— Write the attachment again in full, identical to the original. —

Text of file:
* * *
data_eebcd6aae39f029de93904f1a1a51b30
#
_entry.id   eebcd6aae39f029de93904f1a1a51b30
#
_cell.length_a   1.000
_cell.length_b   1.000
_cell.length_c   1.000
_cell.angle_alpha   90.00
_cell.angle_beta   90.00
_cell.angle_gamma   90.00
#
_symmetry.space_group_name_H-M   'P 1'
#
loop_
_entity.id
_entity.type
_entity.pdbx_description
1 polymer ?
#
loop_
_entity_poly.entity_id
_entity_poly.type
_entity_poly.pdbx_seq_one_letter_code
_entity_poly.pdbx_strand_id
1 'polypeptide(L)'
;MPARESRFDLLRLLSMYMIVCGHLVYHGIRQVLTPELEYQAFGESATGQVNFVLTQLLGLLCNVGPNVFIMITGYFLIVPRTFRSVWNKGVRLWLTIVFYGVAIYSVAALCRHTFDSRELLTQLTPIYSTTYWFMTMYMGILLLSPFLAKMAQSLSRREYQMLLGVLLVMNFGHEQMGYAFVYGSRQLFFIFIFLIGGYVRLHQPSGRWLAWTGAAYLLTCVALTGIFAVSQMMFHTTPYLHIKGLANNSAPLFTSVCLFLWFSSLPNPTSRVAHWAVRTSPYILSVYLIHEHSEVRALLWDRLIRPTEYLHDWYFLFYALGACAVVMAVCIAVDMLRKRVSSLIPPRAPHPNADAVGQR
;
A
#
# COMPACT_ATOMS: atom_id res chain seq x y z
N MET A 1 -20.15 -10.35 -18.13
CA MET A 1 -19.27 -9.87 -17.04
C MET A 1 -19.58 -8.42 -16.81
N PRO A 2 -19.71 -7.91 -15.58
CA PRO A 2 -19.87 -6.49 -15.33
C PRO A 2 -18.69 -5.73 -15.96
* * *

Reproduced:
data_eebcd6aae39f029de93904f1a1a51b30
#
_entry.id   eebcd6aae39f029de93904f1a1a51b30
#
_cell.length_a   1.000
_cell.length_b   1.000
_cell.length_c   1.000
_cell.angle_alpha   90.00
_cell.angle_beta   90.00
_cell.angle_gamma   90.00
#
_symmetry.space_group_name_H-M   'P 1'
#
loop_
_entity.id
_entity.type
_entity.pdbx_description
1 polymer ?
#
loop_
_entity_poly.entity_id
_entity_poly.type
_entity_poly.pdbx_seq_one_letter_code
_entity_poly.pdbx_strand_id
1 'polypeptide(L)'
;MPARESRFDLLRLLSMYMIVCGHLVYHGIRQVLTPELEYQAFGESATGQVNFVLTQLLGLLCNVGPNVFIMITGYFLIVPRTFRSVWNKGVRLWLTIVFYGVAIYSVAALCRHTFDSRELLTQLTPIYSTTYWFMTMYMGILLLSPFLAKMAQSLSRREYQMLLGVLLVMNFGHEQMGYAFVYGSRQLFFIFIFLIGGYVRLHQPSGRWLAWTGAAYLLTCVALTGIFAVSQMMFHTTPYLHIKGLANNSAPLFTSVCLFLWFSSLPNPTSRVAHWAVRTSPYILSVYLIHEHSEVRALLWDRLIRPTEYLHDWYFLFYALGACAVVMAVCIAVDMLRKRVSSLIPPRAPHPNADAVGQR
;
A
#
# COMPACT_ATOMS: atom_id res chain seq x y z
N MET A 1 -20.15 -10.35 -18.13
CA MET A 1 -19.27 -9.87 -17.04
C MET A 1 -19.58 -8.42 -16.81
N PRO A 2 -19.71 -7.91 -15.58
CA PRO A 2 -19.87 -6.49 -15.33
C PRO A 2 -18.69 -5.73 -15.96